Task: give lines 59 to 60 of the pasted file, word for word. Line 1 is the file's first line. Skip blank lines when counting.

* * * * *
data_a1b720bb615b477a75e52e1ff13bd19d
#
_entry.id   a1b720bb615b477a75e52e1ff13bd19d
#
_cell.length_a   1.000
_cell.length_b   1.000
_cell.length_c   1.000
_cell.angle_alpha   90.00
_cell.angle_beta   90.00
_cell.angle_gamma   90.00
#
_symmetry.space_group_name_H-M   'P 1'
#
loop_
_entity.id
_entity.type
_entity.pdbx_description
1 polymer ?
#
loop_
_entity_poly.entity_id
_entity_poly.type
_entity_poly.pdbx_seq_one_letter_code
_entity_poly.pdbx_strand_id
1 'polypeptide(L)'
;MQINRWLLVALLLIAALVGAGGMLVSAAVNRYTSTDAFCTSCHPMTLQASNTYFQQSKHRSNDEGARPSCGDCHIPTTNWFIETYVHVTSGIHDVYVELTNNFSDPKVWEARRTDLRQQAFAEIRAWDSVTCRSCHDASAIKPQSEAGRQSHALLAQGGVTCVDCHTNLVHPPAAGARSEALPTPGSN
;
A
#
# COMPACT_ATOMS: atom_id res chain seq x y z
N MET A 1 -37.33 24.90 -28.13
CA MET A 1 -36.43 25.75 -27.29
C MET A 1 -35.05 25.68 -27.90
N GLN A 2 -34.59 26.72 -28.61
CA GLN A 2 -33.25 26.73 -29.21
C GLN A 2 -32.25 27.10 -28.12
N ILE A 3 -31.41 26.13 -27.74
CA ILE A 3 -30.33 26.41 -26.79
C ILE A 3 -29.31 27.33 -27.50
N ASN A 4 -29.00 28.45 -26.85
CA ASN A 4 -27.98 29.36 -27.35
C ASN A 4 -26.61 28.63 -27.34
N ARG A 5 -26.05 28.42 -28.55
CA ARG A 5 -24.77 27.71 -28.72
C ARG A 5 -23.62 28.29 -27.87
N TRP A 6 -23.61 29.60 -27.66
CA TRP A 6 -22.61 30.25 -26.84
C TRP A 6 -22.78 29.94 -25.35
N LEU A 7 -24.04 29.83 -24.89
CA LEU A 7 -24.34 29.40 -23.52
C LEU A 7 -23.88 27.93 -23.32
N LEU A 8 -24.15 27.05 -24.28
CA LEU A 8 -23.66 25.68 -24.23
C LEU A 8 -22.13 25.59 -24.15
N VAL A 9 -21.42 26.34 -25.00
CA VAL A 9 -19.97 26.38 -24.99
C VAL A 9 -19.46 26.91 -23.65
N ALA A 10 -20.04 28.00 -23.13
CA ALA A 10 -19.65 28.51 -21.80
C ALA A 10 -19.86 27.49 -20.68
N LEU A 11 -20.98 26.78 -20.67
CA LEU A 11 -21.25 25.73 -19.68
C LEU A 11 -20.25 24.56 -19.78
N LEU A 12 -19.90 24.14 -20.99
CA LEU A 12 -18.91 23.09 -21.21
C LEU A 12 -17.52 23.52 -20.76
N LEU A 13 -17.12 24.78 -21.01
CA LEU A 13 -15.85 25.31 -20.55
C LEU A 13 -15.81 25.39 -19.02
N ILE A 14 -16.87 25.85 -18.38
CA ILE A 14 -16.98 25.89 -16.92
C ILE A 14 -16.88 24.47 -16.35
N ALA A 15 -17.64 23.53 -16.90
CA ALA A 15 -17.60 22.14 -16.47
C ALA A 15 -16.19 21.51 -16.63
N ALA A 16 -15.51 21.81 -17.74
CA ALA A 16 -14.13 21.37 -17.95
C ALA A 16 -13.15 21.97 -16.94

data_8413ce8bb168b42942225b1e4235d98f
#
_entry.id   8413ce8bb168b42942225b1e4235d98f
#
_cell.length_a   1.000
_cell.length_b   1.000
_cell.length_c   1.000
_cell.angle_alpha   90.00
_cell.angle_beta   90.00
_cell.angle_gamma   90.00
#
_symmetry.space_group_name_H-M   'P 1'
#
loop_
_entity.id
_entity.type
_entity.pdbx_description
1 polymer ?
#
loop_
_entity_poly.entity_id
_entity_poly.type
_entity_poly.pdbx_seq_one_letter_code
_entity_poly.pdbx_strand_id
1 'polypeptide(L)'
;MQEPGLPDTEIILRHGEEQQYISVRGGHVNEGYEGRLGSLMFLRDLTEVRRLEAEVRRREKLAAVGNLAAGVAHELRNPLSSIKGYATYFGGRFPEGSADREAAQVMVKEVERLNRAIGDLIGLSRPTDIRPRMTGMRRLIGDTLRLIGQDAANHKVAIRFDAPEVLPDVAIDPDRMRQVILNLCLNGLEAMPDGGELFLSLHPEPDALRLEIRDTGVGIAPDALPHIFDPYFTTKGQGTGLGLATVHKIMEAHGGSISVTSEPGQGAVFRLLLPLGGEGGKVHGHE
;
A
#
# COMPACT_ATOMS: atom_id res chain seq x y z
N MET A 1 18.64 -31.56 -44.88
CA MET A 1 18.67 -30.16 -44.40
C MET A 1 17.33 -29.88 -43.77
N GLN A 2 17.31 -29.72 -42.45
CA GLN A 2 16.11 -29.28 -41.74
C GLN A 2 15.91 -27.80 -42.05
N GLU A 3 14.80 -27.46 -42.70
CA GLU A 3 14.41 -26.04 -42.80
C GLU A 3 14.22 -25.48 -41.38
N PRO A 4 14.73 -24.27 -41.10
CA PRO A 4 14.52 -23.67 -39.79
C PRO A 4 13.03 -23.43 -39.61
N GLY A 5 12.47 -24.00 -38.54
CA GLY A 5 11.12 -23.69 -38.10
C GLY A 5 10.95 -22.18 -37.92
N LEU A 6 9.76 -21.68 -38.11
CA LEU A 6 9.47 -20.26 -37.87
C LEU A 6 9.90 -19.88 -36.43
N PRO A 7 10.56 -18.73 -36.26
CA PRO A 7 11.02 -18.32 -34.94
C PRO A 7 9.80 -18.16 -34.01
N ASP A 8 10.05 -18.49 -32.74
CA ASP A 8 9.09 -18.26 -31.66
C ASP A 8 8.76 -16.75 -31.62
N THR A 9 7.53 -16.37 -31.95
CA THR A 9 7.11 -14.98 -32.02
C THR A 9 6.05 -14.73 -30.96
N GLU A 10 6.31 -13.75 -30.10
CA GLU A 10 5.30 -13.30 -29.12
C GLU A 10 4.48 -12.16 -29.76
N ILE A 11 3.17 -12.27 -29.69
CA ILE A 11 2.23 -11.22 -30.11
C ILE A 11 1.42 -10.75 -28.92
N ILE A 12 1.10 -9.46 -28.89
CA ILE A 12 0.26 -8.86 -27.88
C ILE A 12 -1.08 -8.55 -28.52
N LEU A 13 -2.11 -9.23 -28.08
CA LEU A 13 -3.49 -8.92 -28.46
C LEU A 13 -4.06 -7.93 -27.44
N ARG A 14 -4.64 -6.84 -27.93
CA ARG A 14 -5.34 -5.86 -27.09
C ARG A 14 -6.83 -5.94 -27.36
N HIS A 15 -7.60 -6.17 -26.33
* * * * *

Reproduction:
CA ALA A 10 -19.65 28.51 -21.80
C ALA A 10 -19.86 27.49 -20.68